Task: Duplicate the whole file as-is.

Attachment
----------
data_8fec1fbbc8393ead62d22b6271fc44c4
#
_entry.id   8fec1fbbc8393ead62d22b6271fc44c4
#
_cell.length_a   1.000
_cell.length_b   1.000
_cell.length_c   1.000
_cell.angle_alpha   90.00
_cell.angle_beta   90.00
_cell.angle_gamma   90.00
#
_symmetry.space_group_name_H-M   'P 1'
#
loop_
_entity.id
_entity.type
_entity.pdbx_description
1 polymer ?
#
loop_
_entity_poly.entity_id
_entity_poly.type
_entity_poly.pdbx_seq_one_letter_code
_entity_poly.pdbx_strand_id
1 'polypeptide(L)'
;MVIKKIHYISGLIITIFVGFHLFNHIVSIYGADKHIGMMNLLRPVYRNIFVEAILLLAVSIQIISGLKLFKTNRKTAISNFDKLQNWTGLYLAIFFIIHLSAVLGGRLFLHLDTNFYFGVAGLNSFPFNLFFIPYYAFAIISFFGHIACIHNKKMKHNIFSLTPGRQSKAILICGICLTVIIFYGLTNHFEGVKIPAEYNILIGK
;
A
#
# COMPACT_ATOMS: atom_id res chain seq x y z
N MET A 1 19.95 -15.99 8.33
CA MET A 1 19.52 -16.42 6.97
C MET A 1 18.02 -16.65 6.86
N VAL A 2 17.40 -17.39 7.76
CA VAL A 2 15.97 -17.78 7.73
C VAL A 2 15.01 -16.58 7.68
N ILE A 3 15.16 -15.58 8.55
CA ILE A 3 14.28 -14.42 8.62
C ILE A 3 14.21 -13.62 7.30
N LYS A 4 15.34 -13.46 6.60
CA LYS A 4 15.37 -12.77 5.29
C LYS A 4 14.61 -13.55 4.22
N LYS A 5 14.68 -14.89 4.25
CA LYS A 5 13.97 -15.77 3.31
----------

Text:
data_8fec1fbbc8393ead62d22b6271fc44c4
#
_entry.id   8fec1fbbc8393ead62d22b6271fc44c4
#
_cell.length_a   1.000
_cell.length_b   1.000
_cell.length_c   1.000
_cell.angle_alpha   90.00
_cell.angle_beta   90.00
_cell.angle_gamma   90.00
#
_symmetry.space_group_name_H-M   'P 1'
#
loop_
_entity.id
_entity.type
_entity.pdbx_description
1 polymer ?
#
loop_
_entity_poly.entity_id
_entity_poly.type
_entity_poly.pdbx_seq_one_letter_code
_entity_poly.pdbx_strand_id
1 'polypeptide(L)'
;MVIKKIHYISGLIITIFVGFHLFNHIVSIYGADKHIGMMNLLRPVYRNIFVEAILLLAVSIQIISGLKLFKTNRKTAISNFDKLQNWTGLYLAIFFIIHLSAVLGGRLFLHLDTNFYFGVAGLNSFPFNLFFIPYYAFAIISFFGHIACIHNKKMKHNIFSLTPGRQSKAILICGICLTVIIFYGLTNHFEGVKIPAEYNILIGK
;
A
#
# COMPACT_ATOMS: atom_id res chain seq x y z
N MET A 1 19.95 -15.99 8.33
CA MET A 1 19.52 -16.42 6.97
C MET A 1 18.02 -16.65 6.86
N VAL A 2 17.40 -17.39 7.76
CA VAL A 2 15.97 -17.78 7.73
C VAL A 2 15.01 -16.58 7.68
N ILE A 3 15.16 -15.58 8.55
CA ILE A 3 14.28 -14.42 8.62
C ILE A 3 14.21 -13.62 7.30
N LYS A 4 15.34 -13.46 6.60
CA LYS A 4 15.37 -12.77 5.29
C LYS A 4 14.61 -13.55 4.22
N LYS A 5 14.68 -14.89 4.25
CA LYS A 5 13.97 -15.77 3.31